Emerald in the Rough

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At a sprawling, Lowcountry-style property in Emerald Pointe, a Savannah couple is well-versed in the language of waterways and wild spaces.

“One of the most amazing things are the egrets and herons that fly up this creek,” says one of the homeowners, gesturing toward a leisurely arc in a small tributary of the Wilmington River. “Where it bends, they bend,” she says.

Exterior. Photo by Beau Kester

By the homeowners’ count, hundreds of birds alight in the nearby lagoon nearly every night, drawing in the next species: dogs. More specifically, their own — and the  neighbors’. When they’re not gleefully chasing birds, neighbor pups have taken to stopping by for visits (and belly rubs) inside this lovely, light-filled home, and it’s easy to see why. Consider the 180-degree windows in the living room, displaying those marshes alive with birds; the centuries-old longleaf heart pine floors, emanating warmth and soul; the meticulously placed marble doorframe in the master bathroom; the open-air porch. Taken together, every tiny detail of the home bolsters its charismatic yet easygoing air. 

Living room. Photo by Beau Kester

Which is why, of course, amid the swirl of tidewaters in a mellow breeze, the gentle trill of birdsong and the happy-go-lucky mischief of those lovable dogs, it’s the humans who are here for the long haul. 

The husband grew up in New Zealand, and the wife is Savannah born and bred. Their childhoods among some pretty spectacular scenery, whether Lowcountry marsh or wild, rugged mountains and beaches, afforded the couple a keen eye for natural beauty, a must for finding this particular lot. They knew they wanted a property with a view, removed from downtown bustle. (They were on to something. The area was near empty four years ago; now, there’s hardly a lot left.) They also chose a unique east-facing view that gets its own special kind of sunset. “We don’t get it in the sky, but streaking across the marsh,” he says. 

Kitchen. Photo by Beau Kester

When it comes to architecture and interiors, they have plenty of practical experience; this is the fourth home they’ve built together. Perhaps more important in achieving the home’s quiet panache is the husband’s previous career as a commercial photographer (his striking, black-and-white works hang in several of the home’s rooms). “Experience helps,” he says, “[but] so does understanding the visual interactions.”

Indeed, many aspects of the three-bedroom, three-bathroom home are fine-tuned to create the most pleasing visual effect. Its curb appeal is due in large part to a wide, curved driveway that leads on one side to a hidden, two-car garage beneath the main living space, which took “lots of geometry” to get just right. The placement of the house is turned a seemingly imperceptible three feet from its original planned direction and raised 11 feet in the back, drastically improving the view from inside as one looks out onto languid coastal landscapes. Windows, placed at every opportunity, facilitate that view and its accompanying sense of calm. The furniture is a conversation between several centuries, eras and countries of origin: a midcentury dining set, an Italian raffia desk in the office, a 200-year-old heirloom farm table from Exmouth, England. Some furniture was restored by a family member; other pieces are from a custom furniture maker who traded for photographs twenty years ago. Peppered in are handmade finds from local shops. And then there are the floors.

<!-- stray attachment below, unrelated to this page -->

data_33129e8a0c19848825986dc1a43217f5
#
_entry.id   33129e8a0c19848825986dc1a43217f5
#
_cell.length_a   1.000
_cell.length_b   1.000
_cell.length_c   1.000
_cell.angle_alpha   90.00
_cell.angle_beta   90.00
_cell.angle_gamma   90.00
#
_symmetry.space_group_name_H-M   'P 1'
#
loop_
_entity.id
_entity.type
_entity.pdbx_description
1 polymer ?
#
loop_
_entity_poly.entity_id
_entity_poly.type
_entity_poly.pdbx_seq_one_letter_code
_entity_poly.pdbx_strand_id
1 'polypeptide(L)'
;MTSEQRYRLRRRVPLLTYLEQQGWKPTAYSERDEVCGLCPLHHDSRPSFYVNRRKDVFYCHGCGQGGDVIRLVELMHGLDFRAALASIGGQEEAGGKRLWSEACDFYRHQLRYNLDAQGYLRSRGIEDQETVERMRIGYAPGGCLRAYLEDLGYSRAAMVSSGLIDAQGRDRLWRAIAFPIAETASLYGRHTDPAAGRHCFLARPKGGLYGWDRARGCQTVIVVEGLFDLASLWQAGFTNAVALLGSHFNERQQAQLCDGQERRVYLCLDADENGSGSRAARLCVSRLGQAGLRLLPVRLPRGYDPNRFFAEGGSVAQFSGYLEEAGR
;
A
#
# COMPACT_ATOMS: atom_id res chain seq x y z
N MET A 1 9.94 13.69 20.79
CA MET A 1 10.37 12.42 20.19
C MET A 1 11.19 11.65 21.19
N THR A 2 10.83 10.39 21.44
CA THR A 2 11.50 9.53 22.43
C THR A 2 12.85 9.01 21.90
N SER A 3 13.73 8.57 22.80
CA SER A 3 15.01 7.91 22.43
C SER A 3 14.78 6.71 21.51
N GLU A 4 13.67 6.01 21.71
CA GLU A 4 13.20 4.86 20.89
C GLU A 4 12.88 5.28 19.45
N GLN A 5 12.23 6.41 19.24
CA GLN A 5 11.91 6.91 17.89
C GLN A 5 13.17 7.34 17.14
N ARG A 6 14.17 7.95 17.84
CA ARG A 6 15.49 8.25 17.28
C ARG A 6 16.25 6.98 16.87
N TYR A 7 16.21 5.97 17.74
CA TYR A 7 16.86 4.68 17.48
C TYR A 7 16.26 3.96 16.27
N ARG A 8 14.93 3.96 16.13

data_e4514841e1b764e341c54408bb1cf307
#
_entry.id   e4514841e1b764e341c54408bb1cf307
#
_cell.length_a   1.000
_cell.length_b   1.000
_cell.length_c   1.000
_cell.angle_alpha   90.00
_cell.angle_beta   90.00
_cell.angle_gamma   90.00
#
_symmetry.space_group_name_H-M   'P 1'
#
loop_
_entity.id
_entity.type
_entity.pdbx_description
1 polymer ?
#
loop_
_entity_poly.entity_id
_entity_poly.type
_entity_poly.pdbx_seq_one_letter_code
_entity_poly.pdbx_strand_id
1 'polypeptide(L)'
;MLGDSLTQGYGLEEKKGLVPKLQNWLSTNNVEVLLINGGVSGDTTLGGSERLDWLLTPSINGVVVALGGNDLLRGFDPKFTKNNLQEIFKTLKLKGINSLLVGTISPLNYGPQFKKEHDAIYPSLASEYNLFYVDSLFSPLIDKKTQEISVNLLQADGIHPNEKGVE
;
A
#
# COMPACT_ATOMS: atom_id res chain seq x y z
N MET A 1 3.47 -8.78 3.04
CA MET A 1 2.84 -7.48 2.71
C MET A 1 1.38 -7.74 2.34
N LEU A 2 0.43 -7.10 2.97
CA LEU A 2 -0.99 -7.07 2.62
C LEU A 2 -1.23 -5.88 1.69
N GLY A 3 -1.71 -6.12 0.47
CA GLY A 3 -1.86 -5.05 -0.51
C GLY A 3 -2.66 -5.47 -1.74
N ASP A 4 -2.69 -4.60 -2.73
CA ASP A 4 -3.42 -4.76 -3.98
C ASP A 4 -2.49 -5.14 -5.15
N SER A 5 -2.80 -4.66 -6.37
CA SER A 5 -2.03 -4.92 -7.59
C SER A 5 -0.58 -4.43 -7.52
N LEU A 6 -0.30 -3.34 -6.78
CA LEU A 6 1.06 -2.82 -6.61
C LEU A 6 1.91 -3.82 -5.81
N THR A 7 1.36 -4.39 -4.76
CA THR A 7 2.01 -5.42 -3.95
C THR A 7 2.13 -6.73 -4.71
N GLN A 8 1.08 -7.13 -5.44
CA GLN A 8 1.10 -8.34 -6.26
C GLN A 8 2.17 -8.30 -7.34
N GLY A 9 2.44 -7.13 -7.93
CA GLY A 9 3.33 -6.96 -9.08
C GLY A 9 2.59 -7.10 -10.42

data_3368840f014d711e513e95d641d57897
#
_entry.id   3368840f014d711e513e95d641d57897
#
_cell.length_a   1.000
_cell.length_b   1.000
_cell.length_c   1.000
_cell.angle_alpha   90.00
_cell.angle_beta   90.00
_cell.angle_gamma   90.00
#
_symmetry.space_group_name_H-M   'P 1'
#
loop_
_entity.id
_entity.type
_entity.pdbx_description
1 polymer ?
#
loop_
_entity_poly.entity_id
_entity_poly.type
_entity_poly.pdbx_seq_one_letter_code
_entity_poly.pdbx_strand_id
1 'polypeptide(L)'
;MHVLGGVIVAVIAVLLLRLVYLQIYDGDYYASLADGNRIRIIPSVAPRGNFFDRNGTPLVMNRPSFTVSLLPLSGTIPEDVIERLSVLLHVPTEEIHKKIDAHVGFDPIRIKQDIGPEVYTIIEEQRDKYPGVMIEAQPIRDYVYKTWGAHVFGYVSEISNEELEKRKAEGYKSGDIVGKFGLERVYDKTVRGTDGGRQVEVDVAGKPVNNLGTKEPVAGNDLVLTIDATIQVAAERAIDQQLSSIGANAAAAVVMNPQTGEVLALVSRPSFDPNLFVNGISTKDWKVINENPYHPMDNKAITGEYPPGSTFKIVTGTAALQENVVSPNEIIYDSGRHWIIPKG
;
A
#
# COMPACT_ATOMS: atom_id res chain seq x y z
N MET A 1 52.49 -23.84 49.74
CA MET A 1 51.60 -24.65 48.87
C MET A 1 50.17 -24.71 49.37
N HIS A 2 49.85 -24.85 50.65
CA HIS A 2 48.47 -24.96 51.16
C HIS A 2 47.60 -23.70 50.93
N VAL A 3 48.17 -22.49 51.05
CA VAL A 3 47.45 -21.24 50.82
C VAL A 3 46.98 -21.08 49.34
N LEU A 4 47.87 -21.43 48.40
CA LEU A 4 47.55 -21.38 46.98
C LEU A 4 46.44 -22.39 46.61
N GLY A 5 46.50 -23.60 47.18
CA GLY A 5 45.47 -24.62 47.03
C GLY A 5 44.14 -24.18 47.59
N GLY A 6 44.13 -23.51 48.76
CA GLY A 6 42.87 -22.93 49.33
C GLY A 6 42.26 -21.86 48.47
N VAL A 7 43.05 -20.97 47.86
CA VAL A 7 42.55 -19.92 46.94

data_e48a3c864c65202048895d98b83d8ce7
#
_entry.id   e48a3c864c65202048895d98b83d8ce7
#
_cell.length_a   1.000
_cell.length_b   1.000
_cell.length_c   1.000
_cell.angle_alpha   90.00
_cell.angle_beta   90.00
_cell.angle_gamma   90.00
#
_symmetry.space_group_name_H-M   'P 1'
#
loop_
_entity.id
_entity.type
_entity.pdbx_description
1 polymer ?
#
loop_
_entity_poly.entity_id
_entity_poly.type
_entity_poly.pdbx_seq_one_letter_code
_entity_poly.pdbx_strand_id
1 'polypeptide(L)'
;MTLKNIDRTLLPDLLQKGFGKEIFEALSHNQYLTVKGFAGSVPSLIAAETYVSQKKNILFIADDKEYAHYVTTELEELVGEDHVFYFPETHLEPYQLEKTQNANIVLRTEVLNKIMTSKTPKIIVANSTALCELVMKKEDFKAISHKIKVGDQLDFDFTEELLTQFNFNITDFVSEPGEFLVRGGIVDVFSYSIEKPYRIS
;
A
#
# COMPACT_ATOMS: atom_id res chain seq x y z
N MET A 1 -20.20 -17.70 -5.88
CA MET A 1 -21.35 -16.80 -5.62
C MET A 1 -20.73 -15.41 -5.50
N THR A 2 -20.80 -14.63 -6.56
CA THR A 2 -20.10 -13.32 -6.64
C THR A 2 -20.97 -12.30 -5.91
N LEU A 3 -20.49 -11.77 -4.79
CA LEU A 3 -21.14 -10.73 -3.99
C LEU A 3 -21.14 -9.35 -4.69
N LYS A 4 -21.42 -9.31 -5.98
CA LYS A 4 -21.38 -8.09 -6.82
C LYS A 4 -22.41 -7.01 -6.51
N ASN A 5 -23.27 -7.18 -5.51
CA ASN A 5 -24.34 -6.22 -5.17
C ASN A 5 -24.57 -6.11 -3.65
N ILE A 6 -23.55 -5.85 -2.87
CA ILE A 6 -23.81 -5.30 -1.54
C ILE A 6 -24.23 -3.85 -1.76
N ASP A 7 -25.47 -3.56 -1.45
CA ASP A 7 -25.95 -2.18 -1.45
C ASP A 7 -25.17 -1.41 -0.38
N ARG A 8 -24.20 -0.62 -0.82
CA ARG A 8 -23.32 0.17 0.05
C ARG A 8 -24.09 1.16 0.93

Dining room. Photo by Beau Kester


Year built: 2014

Square footage: 4250

Number of bedrooms and bathrooms: 4 bedrooms, 4.5 baths

Architect/planner: Gary Sanders, Sanders/Trowell

Interior designer: Owner

Contractor/builder: Strong Group / Alair Homes Savannah 

Tile/flooring install: tile, Alan Powell; heart pine floors, John Brown 

Custom wood wall surfaces and handrails: cut by Savannah Millworks

Paint: Benjamin Moore; painter, JD Painting   

Color Designer: Mary Jo Bochner

Windows/doors/trim: Guerry Lumber

Kitchen design: Wilson Cabinetry

Bath design: Wilson Cabinetry

Landscape and Landscape design: Greg Elmgren, Elmgren’s Services

Hardscape design: Greg Elmgren

Electrician: Chip Willhoit, RS Willhoit Enterprises, LLC

Audio/visual: Best Buy

Plumber: Jenkins

Plumbing Fixtures: Sandpiper Supply, Inc. and online

HVAC: Poole Heating and Air

Furniture: Mitchell Gold, Atlanta; Tom Robinson Modern, Atlanta

Appliances: Samsung and Jenn-Air from Best Buy and Livingoods

Lighting: Circa Lighting

Home accessories: One Fish Two Fish

Art: Owner’s collection